This information is provided to you for use in conjunction with your clinical judgment and the specific needs of the patient.
John Ward, DC, MA, MS
Surveys are important for the evaluation of healthcare data trends that affect patient populations.
This narrative review describes survey attributes, development, utilization, and interpretation from perspectives pertinent to researchers.
Survey questions should be sensitive to cultural, psychological, and economic factors. Questions may be open-ended or closed-ended. They may be distributed in-person, through telephone interviews, by mail, online, or through direct physical distribution. Newly created surveys should use age-appropriate, education level-appropriate, culturally sensitive, and time-sensitive questions. Researchers will need to select an appropriate mechanism of quantifying and analyzing responses. Newly created surveys should be pilot-tested on small sample populations that are representative of the intended larger population. There is no set agreed upon way to report surveys, but the most common survey reporting deficiencies appear to be failing to: provide survey questions, report on validity or reliability of the instrument, provide the response rate, discuss how well the sample represents the entire population, and describe how missing data are handled.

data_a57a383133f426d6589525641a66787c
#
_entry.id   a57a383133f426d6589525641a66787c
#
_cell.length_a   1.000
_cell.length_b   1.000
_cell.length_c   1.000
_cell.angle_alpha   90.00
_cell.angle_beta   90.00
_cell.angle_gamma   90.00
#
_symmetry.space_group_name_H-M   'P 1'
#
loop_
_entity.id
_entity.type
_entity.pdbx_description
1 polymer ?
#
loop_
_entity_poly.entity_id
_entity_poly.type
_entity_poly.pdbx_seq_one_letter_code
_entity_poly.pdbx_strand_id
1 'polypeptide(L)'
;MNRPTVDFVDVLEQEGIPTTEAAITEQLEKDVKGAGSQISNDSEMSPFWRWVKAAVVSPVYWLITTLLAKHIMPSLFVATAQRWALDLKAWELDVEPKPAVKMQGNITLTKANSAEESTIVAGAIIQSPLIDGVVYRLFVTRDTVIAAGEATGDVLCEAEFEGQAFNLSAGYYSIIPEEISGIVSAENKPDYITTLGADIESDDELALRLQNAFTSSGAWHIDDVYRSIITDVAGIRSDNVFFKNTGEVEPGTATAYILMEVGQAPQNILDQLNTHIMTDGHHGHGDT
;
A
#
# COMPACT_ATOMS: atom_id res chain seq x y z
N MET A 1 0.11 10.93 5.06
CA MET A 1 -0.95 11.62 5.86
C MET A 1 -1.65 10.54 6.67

Surveys are critical to discovering data trends and encouraging modifications in clinical treatment guidelines. The questions should focus on set domains, but be capable of accommodating all relevant answers. Survey questions should be tested to ensure they have reasonable validity for what they are trying to measure and that they are reliable if used multiple times with various populations.